Sample purity is very important for conventional MLPA and digitalMLPA while sample quality is usually relatively unimportant for successful reactions.
Sample purity is of utmost importance for both conventional MLPA and digitalMLPA. Both techniques are based on a multiplex reaction, and have a higher sensitivity to impurities than some conventional PCR tests. Impurities such as ethanol, metal ions, salt, EDTA or phenol/Trizol remnants can decrease the activity of one of the enzymes or alter the properties of some probes, which can lead to poor or variable results.
For example, some probes are more sensitive to polymerase activity than others, which also makes them more sensitive to impurities that inhibit the polymerase. In conventional MLPA, longer amplicons are generally more sensitive to reduced polymerase activity than shorter fragments, which can lead to a characteristic sloping pattern.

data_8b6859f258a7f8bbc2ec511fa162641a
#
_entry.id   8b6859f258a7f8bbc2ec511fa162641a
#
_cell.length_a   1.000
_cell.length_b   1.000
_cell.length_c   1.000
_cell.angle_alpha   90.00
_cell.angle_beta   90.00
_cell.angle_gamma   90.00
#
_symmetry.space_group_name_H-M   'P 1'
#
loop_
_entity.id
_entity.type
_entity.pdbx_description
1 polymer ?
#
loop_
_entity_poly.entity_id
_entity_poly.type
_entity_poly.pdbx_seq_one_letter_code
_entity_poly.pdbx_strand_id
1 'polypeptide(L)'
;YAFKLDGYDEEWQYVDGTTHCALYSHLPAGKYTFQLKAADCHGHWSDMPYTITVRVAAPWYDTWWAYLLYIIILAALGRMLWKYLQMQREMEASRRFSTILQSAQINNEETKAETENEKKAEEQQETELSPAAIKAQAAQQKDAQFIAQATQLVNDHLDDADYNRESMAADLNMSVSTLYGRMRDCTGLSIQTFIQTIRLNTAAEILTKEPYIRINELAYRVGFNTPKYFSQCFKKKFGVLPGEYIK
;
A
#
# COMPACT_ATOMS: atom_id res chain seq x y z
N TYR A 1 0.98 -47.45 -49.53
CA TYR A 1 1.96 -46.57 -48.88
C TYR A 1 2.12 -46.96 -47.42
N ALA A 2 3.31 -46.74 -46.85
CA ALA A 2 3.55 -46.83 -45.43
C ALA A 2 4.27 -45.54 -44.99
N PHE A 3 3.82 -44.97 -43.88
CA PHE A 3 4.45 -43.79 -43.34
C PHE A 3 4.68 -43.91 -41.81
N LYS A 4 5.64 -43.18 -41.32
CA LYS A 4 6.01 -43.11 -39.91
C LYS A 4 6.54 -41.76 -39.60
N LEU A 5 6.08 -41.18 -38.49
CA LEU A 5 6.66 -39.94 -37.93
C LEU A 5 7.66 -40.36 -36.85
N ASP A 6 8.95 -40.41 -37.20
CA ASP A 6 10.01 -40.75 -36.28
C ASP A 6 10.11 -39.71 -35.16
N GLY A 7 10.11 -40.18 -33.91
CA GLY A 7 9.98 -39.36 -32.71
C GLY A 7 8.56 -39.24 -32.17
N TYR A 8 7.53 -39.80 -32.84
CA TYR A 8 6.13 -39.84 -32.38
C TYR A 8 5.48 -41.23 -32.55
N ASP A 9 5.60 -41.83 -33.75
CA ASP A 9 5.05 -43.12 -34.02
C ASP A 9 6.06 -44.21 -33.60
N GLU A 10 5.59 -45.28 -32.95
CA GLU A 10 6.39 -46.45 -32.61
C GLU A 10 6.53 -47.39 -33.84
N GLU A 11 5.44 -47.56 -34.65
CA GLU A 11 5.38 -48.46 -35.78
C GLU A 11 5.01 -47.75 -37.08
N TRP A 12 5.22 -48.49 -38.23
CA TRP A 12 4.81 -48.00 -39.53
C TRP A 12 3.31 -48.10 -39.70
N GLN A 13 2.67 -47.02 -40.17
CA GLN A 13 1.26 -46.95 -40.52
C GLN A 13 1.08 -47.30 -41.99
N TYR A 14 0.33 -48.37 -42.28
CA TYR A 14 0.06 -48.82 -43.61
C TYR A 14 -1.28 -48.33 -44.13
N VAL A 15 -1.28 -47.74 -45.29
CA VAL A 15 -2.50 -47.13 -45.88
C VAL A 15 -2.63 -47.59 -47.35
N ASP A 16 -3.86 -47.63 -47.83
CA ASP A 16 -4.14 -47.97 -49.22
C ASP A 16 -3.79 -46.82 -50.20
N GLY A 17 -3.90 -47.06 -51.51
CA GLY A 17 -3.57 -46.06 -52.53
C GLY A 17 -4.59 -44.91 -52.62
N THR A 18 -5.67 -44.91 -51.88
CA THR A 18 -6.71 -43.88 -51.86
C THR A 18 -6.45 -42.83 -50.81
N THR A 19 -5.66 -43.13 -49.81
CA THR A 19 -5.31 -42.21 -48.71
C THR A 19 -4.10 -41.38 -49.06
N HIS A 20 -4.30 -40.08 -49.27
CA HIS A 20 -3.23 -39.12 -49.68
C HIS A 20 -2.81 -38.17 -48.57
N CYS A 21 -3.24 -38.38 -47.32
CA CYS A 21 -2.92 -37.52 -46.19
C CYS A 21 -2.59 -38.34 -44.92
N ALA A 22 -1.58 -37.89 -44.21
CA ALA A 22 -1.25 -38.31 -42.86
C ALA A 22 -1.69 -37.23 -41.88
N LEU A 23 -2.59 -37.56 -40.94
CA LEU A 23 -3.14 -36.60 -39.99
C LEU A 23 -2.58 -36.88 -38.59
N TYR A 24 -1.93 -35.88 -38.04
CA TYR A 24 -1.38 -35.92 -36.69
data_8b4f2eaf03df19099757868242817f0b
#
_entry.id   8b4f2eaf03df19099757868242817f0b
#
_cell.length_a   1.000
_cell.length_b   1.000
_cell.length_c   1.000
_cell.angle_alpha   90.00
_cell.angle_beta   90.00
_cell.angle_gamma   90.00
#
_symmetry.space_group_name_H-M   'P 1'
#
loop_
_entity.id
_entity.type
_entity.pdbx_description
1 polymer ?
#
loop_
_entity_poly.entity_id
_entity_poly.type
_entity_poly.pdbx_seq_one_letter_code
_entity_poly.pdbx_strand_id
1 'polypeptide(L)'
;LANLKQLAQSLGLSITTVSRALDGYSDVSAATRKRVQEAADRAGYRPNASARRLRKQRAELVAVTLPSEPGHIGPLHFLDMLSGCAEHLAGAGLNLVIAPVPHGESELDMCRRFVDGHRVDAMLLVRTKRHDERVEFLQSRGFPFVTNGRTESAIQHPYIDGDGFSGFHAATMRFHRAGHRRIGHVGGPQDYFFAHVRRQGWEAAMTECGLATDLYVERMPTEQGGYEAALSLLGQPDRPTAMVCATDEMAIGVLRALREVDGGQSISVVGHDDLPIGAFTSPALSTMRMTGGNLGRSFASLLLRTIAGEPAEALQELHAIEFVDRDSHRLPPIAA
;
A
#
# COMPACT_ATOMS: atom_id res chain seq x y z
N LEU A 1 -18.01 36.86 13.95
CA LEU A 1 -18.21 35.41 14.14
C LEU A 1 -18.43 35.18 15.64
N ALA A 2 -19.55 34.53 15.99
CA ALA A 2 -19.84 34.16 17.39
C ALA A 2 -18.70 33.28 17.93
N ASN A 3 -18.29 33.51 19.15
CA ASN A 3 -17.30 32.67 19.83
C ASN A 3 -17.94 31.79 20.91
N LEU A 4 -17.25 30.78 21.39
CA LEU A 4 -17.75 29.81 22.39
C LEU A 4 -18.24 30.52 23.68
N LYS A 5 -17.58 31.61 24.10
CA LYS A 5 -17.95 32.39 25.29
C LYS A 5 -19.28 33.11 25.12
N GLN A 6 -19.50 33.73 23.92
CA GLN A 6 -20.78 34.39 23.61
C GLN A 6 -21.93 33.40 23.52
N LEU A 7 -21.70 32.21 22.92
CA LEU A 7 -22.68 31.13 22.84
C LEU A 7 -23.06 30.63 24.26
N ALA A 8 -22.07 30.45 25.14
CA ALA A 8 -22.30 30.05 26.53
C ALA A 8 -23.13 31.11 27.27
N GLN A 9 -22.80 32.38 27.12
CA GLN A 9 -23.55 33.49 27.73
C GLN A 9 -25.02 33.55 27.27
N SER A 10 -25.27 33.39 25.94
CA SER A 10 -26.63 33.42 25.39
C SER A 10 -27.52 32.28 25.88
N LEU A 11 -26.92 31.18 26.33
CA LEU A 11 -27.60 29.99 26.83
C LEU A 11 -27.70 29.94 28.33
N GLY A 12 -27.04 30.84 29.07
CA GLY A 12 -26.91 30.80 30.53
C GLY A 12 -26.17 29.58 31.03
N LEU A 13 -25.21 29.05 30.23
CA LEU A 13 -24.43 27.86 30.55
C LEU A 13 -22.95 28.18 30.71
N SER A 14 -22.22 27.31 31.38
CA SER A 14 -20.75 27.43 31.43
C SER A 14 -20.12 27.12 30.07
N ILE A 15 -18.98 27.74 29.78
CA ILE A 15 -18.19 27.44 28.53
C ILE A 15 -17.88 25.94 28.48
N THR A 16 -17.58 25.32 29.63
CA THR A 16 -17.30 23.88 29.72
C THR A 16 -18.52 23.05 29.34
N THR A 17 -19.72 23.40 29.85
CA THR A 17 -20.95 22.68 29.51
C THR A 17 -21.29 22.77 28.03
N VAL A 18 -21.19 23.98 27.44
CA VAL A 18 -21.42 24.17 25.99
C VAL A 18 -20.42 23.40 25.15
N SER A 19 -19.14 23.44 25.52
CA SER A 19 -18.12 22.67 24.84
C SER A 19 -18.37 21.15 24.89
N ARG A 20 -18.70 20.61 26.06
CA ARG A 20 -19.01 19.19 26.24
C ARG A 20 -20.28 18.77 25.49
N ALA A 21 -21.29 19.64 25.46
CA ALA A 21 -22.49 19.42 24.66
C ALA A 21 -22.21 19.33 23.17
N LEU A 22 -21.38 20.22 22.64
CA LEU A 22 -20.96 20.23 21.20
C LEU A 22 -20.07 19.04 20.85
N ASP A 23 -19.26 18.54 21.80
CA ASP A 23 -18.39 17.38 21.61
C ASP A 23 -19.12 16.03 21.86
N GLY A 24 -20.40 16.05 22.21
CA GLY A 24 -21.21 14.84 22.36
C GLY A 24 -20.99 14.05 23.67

The presence of NaCl or other ionic impurities, such as Mg2+, can also result in incomplete denaturation of the sample DNA. If the sample DNA is not completely denatured during the initial denaturation step in the protocol, probes may not be able to bind to their target sequences as efficiently. Probes that target GC-rich regions, which are more difficult to denature, will be more severely affected.
Read more about ways to improve the purity of DNA samples.
The quality of the DNA tends to have less of an effect on relative probe signals. For example, fragmentation does not strongly affect most probes because the target sequences are relatively short. Sample DNA that has degraded to the extent that a 1000 nt PCR is no longer possible may still produce good (digital)MLPA results.
Some chemical modifications of the DNA can have a more profound effect on (digital)MLPA results. Depurination, for example, affects probes differently depending on the amount and location of purines in the probes' target sequences. You can read more about depurination and how to prevent it in this article.